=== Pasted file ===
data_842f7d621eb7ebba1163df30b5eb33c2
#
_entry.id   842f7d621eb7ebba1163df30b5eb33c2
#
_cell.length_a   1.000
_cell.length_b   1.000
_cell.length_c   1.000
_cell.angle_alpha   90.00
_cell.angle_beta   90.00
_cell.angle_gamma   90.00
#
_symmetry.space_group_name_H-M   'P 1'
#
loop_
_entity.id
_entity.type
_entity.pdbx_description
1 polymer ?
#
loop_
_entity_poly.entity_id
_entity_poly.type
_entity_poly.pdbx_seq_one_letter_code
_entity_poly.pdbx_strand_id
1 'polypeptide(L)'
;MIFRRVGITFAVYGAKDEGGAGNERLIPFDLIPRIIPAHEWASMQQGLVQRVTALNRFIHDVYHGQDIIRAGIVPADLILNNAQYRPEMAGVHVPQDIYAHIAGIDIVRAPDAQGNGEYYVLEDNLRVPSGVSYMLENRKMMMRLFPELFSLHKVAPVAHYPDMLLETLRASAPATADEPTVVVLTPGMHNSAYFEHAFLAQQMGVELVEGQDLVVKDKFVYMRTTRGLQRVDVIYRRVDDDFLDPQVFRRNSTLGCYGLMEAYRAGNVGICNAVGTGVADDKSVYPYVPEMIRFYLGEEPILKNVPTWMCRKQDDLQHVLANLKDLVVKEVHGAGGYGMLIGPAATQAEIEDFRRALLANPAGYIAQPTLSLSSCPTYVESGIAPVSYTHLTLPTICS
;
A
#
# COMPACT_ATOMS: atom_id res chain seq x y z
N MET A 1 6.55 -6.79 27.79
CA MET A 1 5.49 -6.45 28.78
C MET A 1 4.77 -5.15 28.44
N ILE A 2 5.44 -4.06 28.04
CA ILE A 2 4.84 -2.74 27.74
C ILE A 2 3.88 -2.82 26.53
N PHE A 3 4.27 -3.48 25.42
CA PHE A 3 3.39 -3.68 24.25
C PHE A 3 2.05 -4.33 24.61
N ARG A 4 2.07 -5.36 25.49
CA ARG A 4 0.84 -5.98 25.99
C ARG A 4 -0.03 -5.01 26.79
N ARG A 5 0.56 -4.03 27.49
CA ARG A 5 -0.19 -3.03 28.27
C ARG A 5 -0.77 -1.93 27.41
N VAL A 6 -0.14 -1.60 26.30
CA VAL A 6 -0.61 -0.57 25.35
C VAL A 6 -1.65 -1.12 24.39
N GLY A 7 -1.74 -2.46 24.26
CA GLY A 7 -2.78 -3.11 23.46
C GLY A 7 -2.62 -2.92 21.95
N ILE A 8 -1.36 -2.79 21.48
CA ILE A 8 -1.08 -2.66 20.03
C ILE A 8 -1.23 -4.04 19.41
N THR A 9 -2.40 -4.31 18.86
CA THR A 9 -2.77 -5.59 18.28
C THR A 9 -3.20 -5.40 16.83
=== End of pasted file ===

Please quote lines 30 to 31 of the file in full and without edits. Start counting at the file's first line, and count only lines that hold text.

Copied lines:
# COMPACT_ATOMS: atom_id res chain seq x y z
N MET A 1 6.55 -6.79 27.79